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Trealaw  

Trealaw is said to have taken its name from one of the local landowner's, David Williams, bardic name of Alaw. Alaw itself derives from the Welsh word for either lily or melody or tune. The ownership and tenancies of Trealaw on the 1847 tithe maps clearly show the beginnings of coal exploration in the area. Although the executors of the Anne Sanderson Estate own the farms, such as Brithweunydd Isaf and Brithweunydd Uchaf, the tenant for these properties is listed as Walter Coffin the earliest pioneer of major coal mining in the lower Rhondda. In fact Coffin's leasing of land at Trealaw dates as far back as 1811, however he did not open his first level in this part of the valley until 1839, after his operations at Dinas were proved to be successful. The mining properties at Trealaw were subsequently sold to Daniel Thomas, who opened up the Brithweunydd Level to the steam coal measures in 1862. The colliery was eventually closed in 1879.

Cemetery Church Trealaw

The expanding population of the Rhondda in the second half of the 1800's led the local district council to realise that existing cemetery provision was inadequate. As such a parcel of land was purchased on the mountainside at Trealaw, known as Llethr-Du, upon which was constructed a municipal cemetery and chapel. The first burial at the cemetery, also called Llethr-Ddu, was in 1881 and the chapel was completed in 1883.

Left: Cemetery Church Trealaw

An important part of Trealaw's history occurred in the 1920's with the founding of the ‘educational settlement' known as Maes-Yr-Haf. The driving forces behind the founding of this institution were Emma and William Noble and it was to play a vital role during the depression years in the Rhondda. As well as programmes of classes and lectures, it also provided a centre for material relief to try to alleviate some of the worst sufferings of residents of Trealaw and the Rhondda during those difficult times. It was here that the first ‘Unemployed Men's Clubs' were formed where those that were unemployed would gather to educate themselves and attempt to find alternate means of making a living. These clubs quickly spread throughout Britain and even to America during the Depression years
The Royal Hotel Trealaw

The Royal Hotel Trealaw
The Bridge Trealaw

Trealaw also boasted the impressive building known as ‘Judge's Hall'. Known originally as, ‘The Judge Williams Memorial Hall', the building was officially opened in July 1909 by Princess Louise and The Duke of Argyll. The building was a gift to the residents of the area by Lt. Colonel Sir Rhys Williams and boasted a 1,500 capacity concert hall, as well as a library and billiard room.

 

Left: The Bridge Trealaw

MAES-YR-HAF TREALAW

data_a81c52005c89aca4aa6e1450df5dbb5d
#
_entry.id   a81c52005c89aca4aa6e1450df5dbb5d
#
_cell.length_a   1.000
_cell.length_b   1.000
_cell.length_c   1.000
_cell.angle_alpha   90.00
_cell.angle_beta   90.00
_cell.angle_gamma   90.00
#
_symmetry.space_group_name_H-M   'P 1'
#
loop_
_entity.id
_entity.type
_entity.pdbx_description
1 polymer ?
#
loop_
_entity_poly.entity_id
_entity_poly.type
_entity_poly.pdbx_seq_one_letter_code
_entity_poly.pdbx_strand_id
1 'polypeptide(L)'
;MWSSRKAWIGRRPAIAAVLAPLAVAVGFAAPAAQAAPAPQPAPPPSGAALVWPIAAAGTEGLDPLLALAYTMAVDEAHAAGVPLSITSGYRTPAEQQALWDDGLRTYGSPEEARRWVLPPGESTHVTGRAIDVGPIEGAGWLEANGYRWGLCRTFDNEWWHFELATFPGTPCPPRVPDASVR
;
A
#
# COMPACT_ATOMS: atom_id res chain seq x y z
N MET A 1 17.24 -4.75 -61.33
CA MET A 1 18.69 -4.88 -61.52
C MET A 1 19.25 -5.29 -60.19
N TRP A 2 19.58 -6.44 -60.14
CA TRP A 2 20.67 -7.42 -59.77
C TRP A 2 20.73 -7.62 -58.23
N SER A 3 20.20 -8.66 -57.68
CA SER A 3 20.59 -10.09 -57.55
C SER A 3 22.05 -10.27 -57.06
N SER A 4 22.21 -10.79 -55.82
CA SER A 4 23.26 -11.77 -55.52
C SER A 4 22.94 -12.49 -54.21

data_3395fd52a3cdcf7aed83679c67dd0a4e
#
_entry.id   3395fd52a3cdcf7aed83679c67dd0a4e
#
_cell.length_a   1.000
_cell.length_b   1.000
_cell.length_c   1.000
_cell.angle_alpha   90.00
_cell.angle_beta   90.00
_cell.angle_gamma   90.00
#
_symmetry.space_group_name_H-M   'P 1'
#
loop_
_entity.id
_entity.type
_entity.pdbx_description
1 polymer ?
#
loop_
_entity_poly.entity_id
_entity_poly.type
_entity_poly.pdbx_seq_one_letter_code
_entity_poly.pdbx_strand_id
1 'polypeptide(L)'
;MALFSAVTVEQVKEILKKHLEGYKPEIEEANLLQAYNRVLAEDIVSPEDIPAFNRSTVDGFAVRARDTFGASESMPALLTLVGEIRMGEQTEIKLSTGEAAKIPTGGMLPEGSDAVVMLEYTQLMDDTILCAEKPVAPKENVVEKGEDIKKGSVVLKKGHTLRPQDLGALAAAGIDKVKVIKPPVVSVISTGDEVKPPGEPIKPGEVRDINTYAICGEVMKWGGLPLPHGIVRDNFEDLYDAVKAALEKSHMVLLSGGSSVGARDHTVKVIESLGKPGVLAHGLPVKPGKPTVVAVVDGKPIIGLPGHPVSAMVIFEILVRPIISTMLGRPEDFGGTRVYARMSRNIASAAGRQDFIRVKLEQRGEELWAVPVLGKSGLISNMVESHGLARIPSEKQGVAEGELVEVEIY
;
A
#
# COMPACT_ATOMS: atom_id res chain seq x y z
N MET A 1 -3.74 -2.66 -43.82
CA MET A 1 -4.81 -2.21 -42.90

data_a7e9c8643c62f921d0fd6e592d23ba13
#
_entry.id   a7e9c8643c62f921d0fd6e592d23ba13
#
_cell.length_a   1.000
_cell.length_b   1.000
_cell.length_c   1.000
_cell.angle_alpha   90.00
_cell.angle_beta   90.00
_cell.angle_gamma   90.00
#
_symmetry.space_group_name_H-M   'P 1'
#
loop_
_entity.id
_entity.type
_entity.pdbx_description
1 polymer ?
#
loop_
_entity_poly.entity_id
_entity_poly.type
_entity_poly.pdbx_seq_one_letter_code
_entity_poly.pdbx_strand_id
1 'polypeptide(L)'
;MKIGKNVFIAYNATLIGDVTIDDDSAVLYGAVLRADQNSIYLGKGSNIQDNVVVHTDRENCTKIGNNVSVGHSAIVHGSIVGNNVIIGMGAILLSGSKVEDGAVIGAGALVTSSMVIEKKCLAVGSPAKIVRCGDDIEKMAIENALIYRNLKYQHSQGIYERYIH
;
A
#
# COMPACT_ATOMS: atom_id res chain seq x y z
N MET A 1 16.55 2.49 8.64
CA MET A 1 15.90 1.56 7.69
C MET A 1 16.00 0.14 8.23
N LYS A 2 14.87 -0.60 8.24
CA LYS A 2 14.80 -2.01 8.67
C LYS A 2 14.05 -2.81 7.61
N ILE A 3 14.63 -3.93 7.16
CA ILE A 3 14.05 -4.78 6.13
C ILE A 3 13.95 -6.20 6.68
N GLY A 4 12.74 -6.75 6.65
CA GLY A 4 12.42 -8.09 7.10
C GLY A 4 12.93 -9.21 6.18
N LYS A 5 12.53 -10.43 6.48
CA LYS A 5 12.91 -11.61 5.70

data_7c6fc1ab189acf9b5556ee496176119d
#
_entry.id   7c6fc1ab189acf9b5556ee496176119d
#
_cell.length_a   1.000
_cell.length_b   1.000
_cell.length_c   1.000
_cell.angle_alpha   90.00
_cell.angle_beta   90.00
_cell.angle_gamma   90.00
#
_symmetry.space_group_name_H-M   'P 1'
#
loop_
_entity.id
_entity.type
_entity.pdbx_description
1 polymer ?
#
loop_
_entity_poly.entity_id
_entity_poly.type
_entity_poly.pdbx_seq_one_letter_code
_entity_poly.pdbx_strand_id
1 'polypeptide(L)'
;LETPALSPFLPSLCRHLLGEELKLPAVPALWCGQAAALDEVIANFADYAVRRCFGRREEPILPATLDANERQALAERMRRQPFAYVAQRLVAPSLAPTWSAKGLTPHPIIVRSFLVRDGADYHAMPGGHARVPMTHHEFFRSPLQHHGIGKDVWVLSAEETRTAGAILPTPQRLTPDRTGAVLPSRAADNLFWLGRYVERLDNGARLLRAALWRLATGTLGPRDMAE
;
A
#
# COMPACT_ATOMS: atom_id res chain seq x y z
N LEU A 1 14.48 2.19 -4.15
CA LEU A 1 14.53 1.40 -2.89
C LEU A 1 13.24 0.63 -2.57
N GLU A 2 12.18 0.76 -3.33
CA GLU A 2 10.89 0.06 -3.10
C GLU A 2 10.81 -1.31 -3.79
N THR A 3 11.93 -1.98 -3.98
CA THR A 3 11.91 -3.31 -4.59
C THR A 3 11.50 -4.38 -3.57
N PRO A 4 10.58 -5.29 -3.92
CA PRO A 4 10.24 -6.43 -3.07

Today Maes-Yr-Haf serves as a community centre for the people of Trealaw hosting amongst others a playgroup, camera club, Rotary Club meetings as well as the meetings of the Quaker Society of Friends. Its origins however were as a unique social experiment based in the turbulent 1920's, an experiment whose results had implications throughout the depressed areas of Britain and indeed America of that time. An excellent history of the Maes-Yr-Haf settlement is outlined in a booklet produced for its twenty-fifth anniversary in 1952 written by William Hazelton, from which the following details were obtained.
Origins  

 

Unemployed Mens Clubs

Britain in 1926 was undergoing an industrial crisis, which led to the calling of a General Strike in the May of the year in support of the miners. Although the strike was called off after nine days thousands of miners continued to strike in opposition to pay reductions. The Society of Friends (Quakers) annual meeting at Manchester that year held a debate on the situation and decided to send representatives to colliery districts. These representatives were to gather first hand information on the plight of these districts and ascertain the emergency needs of their people.One of the members of the Society present at the meeting was a young woman named Emma Noble who decided to travel to the Rhondda.
She arrived in Tonypandy in June 1926 and took lodgings at a miner's home in Tonypandy deciding to stay three weeks to assess the situation in the area. She quickly made friends with local miner's wives and discussed the problems of living in a predominantly ‘one occupation' area where virtually the entire population was out of work. After one week in the area she became convinced of the residents severe need for ‘material help and for loving sympathy'. Emma and the other volunteers who came to the Rhondda worked on the guiding principle that ‘self help is the best help'. One of the most immediate needs that Emma identified was for clothing for the women, children and young people. As such ‘Women's Sewing Clubs' were formed. These groups repaired, unpicked and remade vast quantities of clothing sent from the Society of Friends HQ in London and from sympathisers from throughout Britain. These groups in turn led to the unemployed miners becoming involved in ‘boot-repairing clubs', which in many cases were attached to local schools. Leather and tools were supplied through the Society of Friends and the local Board of Guardians, and unemployed miners spent long hours repairing children's boots and shoes, in total some 82,000 pairs were repaired in this manner.

After the Strike  
By the end of 1926 the miners' strike was over and the miners went back to work defeated, however many thousands of miners were left unemployed. In January 1927 Emma Noble and others attended a meeting in Oxford convinced of the need for continuing aid to the deprived mining areas. At this meeting the first steps were taken to maintain and develop the spiritual and educational service alongside the practical social work provided in the Rhondda. As such a committee was formed and Emma and her husband William agreed to return to the Rhondda for a further two years and a house Maes- Yr -Haf was purchased as a base for the operations. The idea was for it to serve as a home for adult education, providing opportunities for discussion, teaching and study. It was seen as pioneer effort to meet the needs of, ‘a people whose sole occupation was coal mining and whose lives were darkened by the cloud of industrial depression and unemployment.' The centre was by its nature experimental and the committee left it up to the Nobles with their first hand knowledge and experience free, in most part, to develop the centre as they saw fit. From the outset the centre was intended to be ‘ a place of friendship, counsel and sympathy and practical helpfulness, of pioneering adult education in its broadest sense.' Although not intended to be a centre for material relief events in the valley and the scale of unemployment and deprivation suffered by its people did in fact lead Maes-Yr-Haf to become a centre for many kinds of material relief.